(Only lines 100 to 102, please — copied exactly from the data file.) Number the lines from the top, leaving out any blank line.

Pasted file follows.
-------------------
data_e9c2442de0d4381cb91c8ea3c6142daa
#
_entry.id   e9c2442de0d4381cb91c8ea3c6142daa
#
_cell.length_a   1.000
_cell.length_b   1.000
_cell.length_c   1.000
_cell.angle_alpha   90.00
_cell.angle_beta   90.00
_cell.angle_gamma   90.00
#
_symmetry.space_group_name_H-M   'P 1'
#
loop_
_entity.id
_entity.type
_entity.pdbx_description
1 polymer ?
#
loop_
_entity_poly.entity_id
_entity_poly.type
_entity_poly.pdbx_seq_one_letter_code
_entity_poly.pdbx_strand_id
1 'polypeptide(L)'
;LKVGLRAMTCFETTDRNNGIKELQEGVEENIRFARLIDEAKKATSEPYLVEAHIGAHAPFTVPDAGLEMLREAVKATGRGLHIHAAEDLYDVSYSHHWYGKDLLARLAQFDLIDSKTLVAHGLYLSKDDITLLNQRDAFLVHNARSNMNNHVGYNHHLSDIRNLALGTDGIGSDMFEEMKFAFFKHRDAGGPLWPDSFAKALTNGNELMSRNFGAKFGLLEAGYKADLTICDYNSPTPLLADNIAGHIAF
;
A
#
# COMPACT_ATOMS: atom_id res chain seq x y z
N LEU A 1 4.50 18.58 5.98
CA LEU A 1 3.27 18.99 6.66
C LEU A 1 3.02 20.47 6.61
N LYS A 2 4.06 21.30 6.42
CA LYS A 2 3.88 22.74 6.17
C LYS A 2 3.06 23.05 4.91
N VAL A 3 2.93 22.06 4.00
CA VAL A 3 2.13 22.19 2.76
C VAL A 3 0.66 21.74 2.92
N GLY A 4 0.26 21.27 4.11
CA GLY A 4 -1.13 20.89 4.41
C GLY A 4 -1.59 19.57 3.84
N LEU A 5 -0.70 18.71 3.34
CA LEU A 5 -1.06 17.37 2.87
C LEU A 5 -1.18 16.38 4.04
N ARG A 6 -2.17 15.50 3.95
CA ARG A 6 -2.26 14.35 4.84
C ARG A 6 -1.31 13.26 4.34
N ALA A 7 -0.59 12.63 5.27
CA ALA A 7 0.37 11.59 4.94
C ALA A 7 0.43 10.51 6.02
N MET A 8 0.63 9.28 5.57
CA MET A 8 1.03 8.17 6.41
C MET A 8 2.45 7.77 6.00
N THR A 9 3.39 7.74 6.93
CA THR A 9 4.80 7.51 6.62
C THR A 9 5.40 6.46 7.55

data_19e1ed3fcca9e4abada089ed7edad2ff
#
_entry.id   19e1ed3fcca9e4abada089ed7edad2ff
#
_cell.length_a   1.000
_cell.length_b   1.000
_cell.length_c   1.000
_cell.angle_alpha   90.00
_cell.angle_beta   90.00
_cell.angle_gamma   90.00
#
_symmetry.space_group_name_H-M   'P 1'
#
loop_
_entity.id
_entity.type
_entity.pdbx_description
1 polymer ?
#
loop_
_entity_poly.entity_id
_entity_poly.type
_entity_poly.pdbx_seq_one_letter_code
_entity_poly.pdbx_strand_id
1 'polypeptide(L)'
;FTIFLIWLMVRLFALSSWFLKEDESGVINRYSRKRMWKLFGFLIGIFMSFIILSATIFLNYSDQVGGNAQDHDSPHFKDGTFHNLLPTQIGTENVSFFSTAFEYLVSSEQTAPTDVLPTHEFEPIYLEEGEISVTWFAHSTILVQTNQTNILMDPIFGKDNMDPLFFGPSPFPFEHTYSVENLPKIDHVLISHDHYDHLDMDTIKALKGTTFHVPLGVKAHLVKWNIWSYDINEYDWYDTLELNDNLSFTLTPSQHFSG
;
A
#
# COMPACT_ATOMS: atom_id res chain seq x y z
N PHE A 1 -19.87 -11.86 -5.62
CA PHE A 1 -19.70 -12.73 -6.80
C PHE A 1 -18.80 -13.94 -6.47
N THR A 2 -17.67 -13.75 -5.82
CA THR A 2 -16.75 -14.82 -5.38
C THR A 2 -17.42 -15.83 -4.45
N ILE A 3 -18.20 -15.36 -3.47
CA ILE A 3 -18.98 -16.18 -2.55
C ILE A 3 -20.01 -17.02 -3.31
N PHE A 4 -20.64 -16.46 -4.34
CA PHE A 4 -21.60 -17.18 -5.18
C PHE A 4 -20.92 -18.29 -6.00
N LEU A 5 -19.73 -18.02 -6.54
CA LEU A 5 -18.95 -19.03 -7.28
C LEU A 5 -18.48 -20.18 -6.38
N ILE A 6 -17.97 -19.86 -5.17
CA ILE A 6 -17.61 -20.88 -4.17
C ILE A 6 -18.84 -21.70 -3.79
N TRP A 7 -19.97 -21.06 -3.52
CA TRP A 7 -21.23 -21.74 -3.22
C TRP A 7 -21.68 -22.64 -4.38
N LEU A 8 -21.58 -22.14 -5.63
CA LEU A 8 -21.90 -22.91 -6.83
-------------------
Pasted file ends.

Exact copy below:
N LEU A 5 -19.73 -18.02 -6.54
CA LEU A 5 -18.95 -19.03 -7.28
C LEU A 5 -18.48 -20.18 -6.38